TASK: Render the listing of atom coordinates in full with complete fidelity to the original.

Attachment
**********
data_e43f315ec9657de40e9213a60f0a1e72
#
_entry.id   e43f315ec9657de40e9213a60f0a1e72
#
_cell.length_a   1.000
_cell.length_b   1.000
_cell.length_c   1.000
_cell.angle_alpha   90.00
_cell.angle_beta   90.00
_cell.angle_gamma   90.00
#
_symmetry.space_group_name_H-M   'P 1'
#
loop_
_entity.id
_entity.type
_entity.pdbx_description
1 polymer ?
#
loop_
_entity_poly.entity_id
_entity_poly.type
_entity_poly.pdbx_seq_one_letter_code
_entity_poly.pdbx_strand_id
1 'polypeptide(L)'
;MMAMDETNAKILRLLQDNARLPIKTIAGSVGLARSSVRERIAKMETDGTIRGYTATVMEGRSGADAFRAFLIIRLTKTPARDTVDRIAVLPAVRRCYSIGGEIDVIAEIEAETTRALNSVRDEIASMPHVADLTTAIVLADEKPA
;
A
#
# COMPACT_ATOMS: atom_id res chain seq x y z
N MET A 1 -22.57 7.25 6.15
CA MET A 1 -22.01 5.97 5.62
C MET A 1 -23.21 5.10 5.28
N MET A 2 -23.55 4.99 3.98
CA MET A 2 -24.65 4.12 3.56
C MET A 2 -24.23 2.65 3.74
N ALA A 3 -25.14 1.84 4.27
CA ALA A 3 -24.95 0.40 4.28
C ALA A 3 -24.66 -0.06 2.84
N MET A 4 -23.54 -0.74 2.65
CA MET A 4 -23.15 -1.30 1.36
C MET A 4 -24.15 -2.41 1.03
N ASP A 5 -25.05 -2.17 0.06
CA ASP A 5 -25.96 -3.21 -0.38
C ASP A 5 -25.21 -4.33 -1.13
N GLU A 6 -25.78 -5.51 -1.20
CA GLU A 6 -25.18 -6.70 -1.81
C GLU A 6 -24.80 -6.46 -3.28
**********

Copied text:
data_e43f315ec9657de40e9213a60f0a1e72
#
_entry.id   e43f315ec9657de40e9213a60f0a1e72
#
_cell.length_a   1.000
_cell.length_b   1.000
_cell.length_c   1.000
_cell.angle_alpha   90.00
_cell.angle_beta   90.00
_cell.angle_gamma   90.00
#
_symmetry.space_group_name_H-M   'P 1'
#
loop_
_entity.id
_entity.type
_entity.pdbx_description
1 polymer ?
#
loop_
_entity_poly.entity_id
_entity_poly.type
_entity_poly.pdbx_seq_one_letter_code
_entity_poly.pdbx_strand_id
1 'polypeptide(L)'
;MMAMDETNAKILRLLQDNARLPIKTIAGSVGLARSSVRERIAKMETDGTIRGYTATVMEGRSGADAFRAFLIIRLTKTPARDTVDRIAVLPAVRRCYSIGGEIDVIAEIEAETTRALNSVRDEIASMPHVADLTTAIVLADEKPA
;
A
#
# COMPACT_ATOMS: atom_id res chain seq x y z
N MET A 1 -22.57 7.25 6.15
CA MET A 1 -22.01 5.97 5.62
C MET A 1 -23.21 5.10 5.28
N MET A 2 -23.55 4.99 3.98
CA MET A 2 -24.65 4.12 3.56
C MET A 2 -24.23 2.65 3.74
N ALA A 3 -25.14 1.84 4.27
CA ALA A 3 -24.95 0.40 4.28
C ALA A 3 -24.66 -0.06 2.84
N MET A 4 -23.54 -0.74 2.65
CA MET A 4 -23.15 -1.30 1.36
C MET A 4 -24.15 -2.41 1.03
N ASP A 5 -25.05 -2.17 0.06
CA ASP A 5 -25.96 -3.21 -0.38
C ASP A 5 -25.21 -4.33 -1.13
N GLU A 6 -25.78 -5.51 -1.20
CA GLU A 6 -25.18 -6.70 -1.81
C GLU A 6 -24.80 -6.46 -3.28